Two little Boston Terrier girls bring their Momo & Mr.Momo to Paris for a long stay. These are the tales of their very fine adventures.
Vive Le Bread!
If there was a way to stuff my suitcase with bread, I would leave all the smelly clothes here and just bring the bread. Sad to say, it would never make it even with all the careful handling by the airlines..... So, although there is fine bread at home, Momo is terribly sad to leave the bread behind. So are the L&P since they have learned to love the bread.
There are some things to learn about bread here that was perhaps just new to us. First, the French work to make the inside of their bread the tasty tasty part. The crust is important, but in a way that is supposed to protect that fantastic yummy inside.
When we first arrived we found bread that came in a variety of colors. Turns out that the pale bread is not stuff you take home and finish - it holds the stuff for baked sandwiches. That is why it looks so darn pale. Momo can tell you without a doubt that you don't want that bread. It is pretty much tasteless even with fillings and being baked. You can also buy bread with a variety of crust colors on purpose. Everyone has a preference. However, you can always count on the inside to always be tasty no matter what color you enjoy. All except that pale thing.
You do however, in Momo's opinion, want the nicely golden slightly crispy crust like the ones in the picture. Now that is a baguette. You can see people carrying those down the street all day long. Single ones, groups of baguettes and none stuffed in paper. One just buys the baguette and off you go. Momo has to hand it to them - with all the baguettes marching to and fro across the city each day and on the Metro, she has never seen one person take a bite. Now that takes willpower.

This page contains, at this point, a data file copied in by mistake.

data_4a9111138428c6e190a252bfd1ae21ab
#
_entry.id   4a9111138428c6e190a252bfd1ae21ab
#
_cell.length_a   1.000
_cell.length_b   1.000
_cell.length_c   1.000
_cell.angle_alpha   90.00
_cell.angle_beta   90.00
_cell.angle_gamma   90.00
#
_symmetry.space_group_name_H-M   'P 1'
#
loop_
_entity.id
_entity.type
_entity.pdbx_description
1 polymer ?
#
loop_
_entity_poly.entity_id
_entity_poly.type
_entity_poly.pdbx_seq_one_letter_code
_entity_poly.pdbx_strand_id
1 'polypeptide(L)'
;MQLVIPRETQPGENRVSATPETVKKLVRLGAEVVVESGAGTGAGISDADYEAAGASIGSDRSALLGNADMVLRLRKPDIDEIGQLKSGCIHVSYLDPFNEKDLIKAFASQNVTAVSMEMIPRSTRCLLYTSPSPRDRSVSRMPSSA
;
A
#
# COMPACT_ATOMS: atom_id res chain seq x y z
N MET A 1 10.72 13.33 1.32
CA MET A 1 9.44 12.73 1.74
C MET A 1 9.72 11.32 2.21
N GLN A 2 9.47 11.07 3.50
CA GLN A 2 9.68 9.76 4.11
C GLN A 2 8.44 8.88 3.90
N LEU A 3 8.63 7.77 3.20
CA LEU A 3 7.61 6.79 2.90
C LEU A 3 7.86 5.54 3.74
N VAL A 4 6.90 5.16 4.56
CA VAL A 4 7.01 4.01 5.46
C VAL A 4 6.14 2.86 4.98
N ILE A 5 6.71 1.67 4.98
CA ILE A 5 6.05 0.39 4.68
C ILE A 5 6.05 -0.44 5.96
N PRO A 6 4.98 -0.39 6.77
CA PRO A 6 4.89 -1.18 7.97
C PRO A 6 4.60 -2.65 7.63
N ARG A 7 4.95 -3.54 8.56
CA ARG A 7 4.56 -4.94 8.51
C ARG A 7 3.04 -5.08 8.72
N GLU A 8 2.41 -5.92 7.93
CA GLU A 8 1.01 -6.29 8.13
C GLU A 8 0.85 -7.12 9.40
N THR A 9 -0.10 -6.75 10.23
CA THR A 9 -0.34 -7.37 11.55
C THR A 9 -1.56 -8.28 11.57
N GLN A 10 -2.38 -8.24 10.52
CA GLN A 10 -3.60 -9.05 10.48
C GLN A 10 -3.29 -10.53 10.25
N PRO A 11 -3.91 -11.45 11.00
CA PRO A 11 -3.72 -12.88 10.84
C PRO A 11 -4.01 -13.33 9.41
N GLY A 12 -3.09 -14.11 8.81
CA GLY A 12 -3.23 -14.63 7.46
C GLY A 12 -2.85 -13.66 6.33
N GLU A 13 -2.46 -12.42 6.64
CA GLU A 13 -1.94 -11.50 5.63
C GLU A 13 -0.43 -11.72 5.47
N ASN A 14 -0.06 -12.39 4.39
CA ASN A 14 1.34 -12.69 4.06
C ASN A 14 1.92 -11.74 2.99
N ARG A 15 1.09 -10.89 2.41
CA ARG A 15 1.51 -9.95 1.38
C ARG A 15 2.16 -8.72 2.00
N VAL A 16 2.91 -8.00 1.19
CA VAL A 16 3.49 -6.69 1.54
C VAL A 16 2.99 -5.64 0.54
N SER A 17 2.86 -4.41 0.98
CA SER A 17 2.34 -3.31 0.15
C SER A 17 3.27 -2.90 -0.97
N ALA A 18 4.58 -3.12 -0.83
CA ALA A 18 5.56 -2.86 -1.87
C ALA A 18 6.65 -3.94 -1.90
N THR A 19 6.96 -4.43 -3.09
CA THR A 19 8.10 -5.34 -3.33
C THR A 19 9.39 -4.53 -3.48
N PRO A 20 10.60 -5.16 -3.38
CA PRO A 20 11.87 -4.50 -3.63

Then there are the artisan bread folks like at Lafayette Gourmet (like Eric Kayser - Momo thought that name was funny - Kayser/Kaiser is a bread, isn't it?) who sell all kinds of bread that pretty much look the same, but are supposed to be slightly different from one another. Momo thinks bread has gotten too complicated. A simple French baguette is what you need. Just rip the bread and enjoy. No butter, no oil needed.
In Chamonix, so close to Italy, the influences of Italy are apparent. The bread is crustier, crunchier and more thick with crust on the outside - still light on the inside, but with more body. That bread is very very tasty. Even Mr. Momo ate bread. L&P ate bread. None of us could help it. And in Chamonix, the bread came with butter unlike any other butter we have ever encountered. Sure it was European butter which is far more rich than American butter, but this was even better. They served enough with each bread basket to bake two cakes, but it just skated right onto the bread and soon was reduced to a tiny lump. Thank goodness for lots of good red wine, because that butter is so not low fat.
Even if you have access to the best bread makers this is one place to not miss out on the bread.
Momo is still very sad that the bread has to stay here. L&P are particularly sad that the croissants must stay here. Mr. Momo undoubtedly is relieved that the bread is staying here. Bread gets a 10 squared from all of us. Long live French bread!